The authors explore the factors that contribute to the difficulties in obtaining accurate and current data that reflects suicide and intentional self harm rates. The increase in underreporting as a result of inconsistencies in data collation, a lack of a central authority for producing mortality data and the stigma associated with suicide are some of the issues raised.
Developing effective public health policy is partly dependent on the accuracy of collated data, including statistics, that reflect the prevalence of behaviours and outcomes and their impact on our nation. Without accurate data the development of appropriate suicide prevention strategies, targeted research and the addressing of social attitudes becomes difficult.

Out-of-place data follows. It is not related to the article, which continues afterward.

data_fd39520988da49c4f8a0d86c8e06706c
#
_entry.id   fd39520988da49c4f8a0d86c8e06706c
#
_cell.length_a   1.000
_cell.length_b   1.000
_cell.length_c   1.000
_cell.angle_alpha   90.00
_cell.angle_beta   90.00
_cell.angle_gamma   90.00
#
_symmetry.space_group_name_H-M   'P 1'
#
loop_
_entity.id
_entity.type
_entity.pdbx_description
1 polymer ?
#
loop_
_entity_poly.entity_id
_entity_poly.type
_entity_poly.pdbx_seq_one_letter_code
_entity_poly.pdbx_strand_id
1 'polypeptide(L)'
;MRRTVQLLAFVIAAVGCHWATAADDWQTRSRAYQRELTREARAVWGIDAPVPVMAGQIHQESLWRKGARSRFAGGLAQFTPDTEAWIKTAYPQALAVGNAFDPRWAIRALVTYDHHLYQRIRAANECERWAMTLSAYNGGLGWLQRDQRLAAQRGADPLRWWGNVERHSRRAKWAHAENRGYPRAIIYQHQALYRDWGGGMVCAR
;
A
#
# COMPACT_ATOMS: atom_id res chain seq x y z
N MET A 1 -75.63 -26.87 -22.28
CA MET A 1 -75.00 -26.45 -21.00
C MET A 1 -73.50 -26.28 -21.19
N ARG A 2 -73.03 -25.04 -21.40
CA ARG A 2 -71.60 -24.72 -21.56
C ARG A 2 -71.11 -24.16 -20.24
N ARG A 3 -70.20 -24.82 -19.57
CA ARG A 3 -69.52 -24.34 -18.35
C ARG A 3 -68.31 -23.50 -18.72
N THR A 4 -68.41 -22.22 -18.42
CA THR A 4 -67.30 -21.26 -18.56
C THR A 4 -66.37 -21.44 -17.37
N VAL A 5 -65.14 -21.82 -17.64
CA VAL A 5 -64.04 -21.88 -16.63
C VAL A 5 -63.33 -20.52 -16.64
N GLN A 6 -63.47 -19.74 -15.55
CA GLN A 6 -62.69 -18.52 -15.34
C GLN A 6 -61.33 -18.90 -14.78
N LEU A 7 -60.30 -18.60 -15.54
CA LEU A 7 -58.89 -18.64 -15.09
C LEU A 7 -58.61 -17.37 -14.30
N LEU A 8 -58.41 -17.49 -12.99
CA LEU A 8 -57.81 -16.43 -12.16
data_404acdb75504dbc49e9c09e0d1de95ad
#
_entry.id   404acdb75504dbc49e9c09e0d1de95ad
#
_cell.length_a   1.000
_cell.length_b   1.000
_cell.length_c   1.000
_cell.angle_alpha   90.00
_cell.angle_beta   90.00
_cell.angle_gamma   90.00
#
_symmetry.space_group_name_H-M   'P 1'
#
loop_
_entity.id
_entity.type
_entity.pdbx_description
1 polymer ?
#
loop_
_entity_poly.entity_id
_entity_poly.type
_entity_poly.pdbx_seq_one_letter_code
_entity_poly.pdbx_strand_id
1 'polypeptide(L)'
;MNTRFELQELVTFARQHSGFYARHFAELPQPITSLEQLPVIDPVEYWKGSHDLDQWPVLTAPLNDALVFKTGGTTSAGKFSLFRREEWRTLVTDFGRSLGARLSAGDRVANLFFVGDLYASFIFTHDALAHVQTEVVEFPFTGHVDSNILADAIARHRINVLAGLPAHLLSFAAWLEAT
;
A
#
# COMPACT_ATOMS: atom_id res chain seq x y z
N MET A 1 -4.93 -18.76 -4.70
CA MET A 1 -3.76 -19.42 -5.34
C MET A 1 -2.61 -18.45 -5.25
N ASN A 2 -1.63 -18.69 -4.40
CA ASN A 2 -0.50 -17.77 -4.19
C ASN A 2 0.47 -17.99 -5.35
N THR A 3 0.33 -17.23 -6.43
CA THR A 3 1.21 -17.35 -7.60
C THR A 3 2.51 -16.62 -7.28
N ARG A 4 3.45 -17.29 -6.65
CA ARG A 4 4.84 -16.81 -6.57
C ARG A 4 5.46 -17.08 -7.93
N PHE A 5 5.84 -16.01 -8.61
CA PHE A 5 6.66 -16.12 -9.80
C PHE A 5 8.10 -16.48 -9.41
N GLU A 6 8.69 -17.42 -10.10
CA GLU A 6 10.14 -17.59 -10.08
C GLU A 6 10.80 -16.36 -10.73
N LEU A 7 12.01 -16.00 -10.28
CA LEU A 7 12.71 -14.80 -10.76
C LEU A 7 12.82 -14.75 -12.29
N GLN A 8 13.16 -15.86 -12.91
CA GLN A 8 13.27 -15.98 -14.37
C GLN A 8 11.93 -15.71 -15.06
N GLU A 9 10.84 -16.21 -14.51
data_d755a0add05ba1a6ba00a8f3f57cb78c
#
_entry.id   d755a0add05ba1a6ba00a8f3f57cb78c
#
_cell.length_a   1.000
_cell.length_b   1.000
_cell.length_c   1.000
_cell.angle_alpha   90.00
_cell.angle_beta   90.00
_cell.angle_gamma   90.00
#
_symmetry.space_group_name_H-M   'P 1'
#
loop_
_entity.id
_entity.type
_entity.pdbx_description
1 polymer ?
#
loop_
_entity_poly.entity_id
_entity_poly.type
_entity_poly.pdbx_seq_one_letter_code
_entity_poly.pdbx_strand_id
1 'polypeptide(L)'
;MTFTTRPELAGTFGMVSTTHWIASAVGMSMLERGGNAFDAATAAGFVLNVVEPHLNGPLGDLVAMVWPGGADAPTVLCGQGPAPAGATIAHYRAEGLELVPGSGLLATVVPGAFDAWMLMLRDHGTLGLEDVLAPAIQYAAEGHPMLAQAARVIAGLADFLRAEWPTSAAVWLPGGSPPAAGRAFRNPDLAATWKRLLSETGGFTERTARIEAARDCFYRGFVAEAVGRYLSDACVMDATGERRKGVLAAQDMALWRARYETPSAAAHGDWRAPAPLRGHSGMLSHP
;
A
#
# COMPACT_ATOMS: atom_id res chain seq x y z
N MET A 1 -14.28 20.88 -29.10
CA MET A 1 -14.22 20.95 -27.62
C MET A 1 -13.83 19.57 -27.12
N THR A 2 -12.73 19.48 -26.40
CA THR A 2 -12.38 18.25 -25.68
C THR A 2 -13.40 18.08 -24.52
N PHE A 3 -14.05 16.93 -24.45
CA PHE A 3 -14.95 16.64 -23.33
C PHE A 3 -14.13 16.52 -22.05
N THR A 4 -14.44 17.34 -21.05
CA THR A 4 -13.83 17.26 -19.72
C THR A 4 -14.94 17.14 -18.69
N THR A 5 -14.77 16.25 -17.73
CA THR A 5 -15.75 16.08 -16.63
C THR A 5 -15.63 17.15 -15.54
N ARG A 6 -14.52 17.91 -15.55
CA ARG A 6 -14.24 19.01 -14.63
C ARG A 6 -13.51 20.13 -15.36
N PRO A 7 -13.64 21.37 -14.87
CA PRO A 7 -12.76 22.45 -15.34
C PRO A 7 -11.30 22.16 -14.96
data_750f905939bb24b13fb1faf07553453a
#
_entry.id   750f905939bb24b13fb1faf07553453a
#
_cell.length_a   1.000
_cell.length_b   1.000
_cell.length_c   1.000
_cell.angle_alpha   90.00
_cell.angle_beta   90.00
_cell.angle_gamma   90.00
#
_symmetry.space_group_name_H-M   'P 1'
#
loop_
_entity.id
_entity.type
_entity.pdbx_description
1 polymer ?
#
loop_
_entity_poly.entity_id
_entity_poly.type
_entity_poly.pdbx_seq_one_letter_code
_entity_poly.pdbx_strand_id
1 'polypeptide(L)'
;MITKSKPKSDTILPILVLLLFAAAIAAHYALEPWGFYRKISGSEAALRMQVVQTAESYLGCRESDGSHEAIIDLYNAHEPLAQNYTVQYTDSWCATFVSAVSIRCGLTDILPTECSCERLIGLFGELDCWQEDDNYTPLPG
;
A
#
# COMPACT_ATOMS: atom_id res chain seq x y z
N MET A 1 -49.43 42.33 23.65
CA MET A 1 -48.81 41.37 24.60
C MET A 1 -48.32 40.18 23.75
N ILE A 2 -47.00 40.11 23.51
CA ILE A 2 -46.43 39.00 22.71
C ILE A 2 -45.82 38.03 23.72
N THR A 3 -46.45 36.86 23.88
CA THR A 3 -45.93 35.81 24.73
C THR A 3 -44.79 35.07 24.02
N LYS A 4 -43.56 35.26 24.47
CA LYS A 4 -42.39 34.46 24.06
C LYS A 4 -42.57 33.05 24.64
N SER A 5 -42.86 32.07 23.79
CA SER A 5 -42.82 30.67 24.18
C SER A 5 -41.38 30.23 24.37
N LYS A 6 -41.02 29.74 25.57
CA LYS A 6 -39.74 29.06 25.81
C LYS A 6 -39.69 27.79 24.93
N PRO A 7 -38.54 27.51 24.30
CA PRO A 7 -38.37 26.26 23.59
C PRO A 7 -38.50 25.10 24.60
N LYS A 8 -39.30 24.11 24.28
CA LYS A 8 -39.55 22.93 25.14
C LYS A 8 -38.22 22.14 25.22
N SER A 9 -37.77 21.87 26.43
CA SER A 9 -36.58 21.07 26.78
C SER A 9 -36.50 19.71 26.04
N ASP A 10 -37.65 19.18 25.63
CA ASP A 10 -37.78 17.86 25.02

Recommendations are provided on what is needed to improve reporting processes, thereby increasing the overall efficiency of public health policy in addressing suicide and self harm concerns.
An abstract of the article is attached with details on how to access the complete article.
This Blog is co-authored by members of the Lifeboat team, supported by the latest research and news in suicide prevention, policy and strategy.